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Thursday, October 25, 2012

Biopolymer End of Life - or is it?

River Walk view from the
The biopolymers community converged on the San Antonio River Walk for a two-day conference held at the Westin River Walk. Smithers Rapra orchestrated the excellent conference with perfection. In-depth sessions on pertinent topics were presented by respected industry experts with plenty of networking options infiltrated within the program.

In simplistic terms biopolymers are plant-based derived polymers. Unlike traditional plastics made from oil or natural gas, biopolymers originate from starch, sugarcane and other renewable based resources. Polylactic acid (or PLA). is an example of a commonly used biopolymer.  A key difference with biopolymers versus traditional plastics is their renewable backbone and the additional end of life options, such as recycling, composting, waste to energy, anaerobic digestion and others.

In a foodservice application leading role, PLA emerges as cold beverage cups (draft beer cups at "green festivals"), cutlery and hot cup lids. In its supporting role, PLA is the film protection on paper products to prevent liquid absorption (coffee cups, nacho trays at "green stadiums"). PLA resin-based applications extend well beyond foodservice including electronics, packaging (foam and films), durable (or injection molded based), fibers & non-woven’s and many other end uses. For this article, foodservice use is the focus.

Danielle Marks of Smithers &
John Baldus @ opening reception
Biopolymer end-of-life is intrinsic to Elemental Impact's zero waste initiatives. Compostable packaging is key to incorporating zero waste practices at event venues, festivals, food courts and any operation where food is served in single-use service ware. Hartsfield-Jackson Atlanta International Airport included a groundbreaking provision in their new concessionaire contract requiring food vendors to use compostable consumer-facing packaging and service ware.  For details, see the ZWA Blog post, Atlanta Airport Makes a Bold Sustainable Statement.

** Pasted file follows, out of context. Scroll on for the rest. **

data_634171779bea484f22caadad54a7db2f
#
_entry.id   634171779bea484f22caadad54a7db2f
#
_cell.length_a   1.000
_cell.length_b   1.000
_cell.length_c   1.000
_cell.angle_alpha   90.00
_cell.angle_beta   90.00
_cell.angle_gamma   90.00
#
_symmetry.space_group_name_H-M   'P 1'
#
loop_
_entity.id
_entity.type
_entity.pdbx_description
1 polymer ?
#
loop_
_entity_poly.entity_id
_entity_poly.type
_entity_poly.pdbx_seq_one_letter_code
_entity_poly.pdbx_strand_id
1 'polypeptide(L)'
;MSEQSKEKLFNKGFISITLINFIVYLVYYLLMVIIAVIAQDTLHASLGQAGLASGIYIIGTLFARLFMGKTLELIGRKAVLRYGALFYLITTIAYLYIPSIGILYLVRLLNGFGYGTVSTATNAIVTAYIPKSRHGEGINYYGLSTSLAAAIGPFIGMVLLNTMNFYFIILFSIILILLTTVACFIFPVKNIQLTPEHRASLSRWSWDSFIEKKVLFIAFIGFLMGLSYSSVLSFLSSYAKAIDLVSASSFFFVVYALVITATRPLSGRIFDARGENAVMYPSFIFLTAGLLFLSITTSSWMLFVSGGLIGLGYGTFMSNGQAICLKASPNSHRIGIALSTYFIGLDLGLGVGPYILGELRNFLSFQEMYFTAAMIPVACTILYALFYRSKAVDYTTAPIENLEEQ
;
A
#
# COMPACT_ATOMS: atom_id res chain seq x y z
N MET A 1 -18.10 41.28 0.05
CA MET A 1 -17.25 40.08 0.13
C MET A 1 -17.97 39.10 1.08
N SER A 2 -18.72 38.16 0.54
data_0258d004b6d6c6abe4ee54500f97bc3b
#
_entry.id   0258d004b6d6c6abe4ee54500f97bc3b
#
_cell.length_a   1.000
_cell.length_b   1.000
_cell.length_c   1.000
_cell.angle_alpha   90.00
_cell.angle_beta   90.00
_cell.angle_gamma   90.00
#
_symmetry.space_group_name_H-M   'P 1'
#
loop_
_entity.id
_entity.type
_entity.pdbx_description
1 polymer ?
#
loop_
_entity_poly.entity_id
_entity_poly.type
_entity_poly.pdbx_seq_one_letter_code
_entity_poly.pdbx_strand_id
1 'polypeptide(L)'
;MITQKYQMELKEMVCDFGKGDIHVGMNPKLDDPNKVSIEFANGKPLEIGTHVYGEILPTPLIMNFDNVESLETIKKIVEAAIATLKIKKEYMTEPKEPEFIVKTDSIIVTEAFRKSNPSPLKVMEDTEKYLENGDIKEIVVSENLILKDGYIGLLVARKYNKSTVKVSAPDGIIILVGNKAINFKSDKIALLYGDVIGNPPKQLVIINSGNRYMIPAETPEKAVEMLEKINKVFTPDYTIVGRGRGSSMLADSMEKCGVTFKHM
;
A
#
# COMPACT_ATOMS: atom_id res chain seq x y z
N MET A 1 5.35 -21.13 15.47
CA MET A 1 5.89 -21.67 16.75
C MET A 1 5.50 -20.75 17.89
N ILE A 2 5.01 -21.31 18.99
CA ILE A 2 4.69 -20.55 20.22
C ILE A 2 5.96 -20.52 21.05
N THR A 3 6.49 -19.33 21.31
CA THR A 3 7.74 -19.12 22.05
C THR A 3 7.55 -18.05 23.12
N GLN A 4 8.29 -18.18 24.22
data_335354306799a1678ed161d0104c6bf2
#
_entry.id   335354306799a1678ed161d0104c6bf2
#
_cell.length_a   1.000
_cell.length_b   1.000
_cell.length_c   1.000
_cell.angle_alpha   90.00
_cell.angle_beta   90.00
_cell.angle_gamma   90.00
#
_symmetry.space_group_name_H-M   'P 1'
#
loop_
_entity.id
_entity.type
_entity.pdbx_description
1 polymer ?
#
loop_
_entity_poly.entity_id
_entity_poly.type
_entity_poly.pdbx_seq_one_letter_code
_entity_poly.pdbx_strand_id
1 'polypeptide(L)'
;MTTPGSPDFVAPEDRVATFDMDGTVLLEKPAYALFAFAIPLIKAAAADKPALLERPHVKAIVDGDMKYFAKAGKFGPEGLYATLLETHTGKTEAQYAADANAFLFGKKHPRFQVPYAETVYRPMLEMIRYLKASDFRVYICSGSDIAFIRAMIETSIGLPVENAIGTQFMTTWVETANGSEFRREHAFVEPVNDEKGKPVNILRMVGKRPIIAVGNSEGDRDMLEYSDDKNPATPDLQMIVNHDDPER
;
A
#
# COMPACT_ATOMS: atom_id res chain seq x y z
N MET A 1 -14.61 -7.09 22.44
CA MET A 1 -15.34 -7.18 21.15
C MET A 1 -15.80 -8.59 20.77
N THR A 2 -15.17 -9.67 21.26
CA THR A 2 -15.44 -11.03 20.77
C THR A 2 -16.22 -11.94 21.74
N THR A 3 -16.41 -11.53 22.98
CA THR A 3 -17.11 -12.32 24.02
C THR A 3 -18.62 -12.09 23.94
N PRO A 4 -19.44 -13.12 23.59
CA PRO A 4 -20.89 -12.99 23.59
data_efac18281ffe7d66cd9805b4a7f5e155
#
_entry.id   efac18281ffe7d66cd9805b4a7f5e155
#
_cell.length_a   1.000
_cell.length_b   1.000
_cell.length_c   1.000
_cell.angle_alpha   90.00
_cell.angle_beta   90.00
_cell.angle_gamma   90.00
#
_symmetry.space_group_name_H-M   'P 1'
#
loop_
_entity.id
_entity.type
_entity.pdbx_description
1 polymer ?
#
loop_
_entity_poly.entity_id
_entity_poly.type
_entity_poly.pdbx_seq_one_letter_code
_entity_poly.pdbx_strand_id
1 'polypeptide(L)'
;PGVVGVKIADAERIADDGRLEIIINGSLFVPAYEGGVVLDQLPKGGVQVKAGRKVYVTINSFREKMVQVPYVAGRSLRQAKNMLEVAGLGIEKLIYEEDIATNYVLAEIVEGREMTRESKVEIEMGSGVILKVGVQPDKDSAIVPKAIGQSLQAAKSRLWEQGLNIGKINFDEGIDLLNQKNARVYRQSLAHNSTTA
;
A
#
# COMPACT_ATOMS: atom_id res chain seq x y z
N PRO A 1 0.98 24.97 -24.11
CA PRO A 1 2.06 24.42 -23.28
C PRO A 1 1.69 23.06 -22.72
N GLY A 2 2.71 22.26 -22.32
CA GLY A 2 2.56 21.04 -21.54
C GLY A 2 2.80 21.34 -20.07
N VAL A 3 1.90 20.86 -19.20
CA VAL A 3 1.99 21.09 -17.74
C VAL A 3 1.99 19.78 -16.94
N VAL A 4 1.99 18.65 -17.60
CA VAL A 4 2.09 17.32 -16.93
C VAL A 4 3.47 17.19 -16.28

Ei attended the pre-conference Anaerobic Digestion Forum moderated by conference chair John Baldus, Sustainable Manufacturing Specialist at the Wisconsin State Energy Office. Presenters and attendees traveled the globe to attend the forum. With an intimate crowd, the sessions remained casual with lively dialogue interspersed among the presentations and closing panel discussion.

A.D. Forum Presenters
Most of the presentations were technical in nature, perfect for the audience. Addressing how biopolymers fare in A.D. systems was the common thread throughout the sessions. Intertwined within graphs, charts and data, it appears biopolymers have a slow conversion rate to methane gas. Yet the high carbon to nitrogen ratio can help to balance feedstocks with low ratios, such as those from dairy operations (i.e. ice cream by-products).

On the final conference day Ei Advisory Council member Brenda Platt, Institute for Local Self-Reliance co-director, moderated an impressive panel, Innovative management strategies for End of Life. In her opening remarks, Brenda provided an impressive recap of prior conference sessions and how they pertain to the biopolymer end of life.

End of Life Panel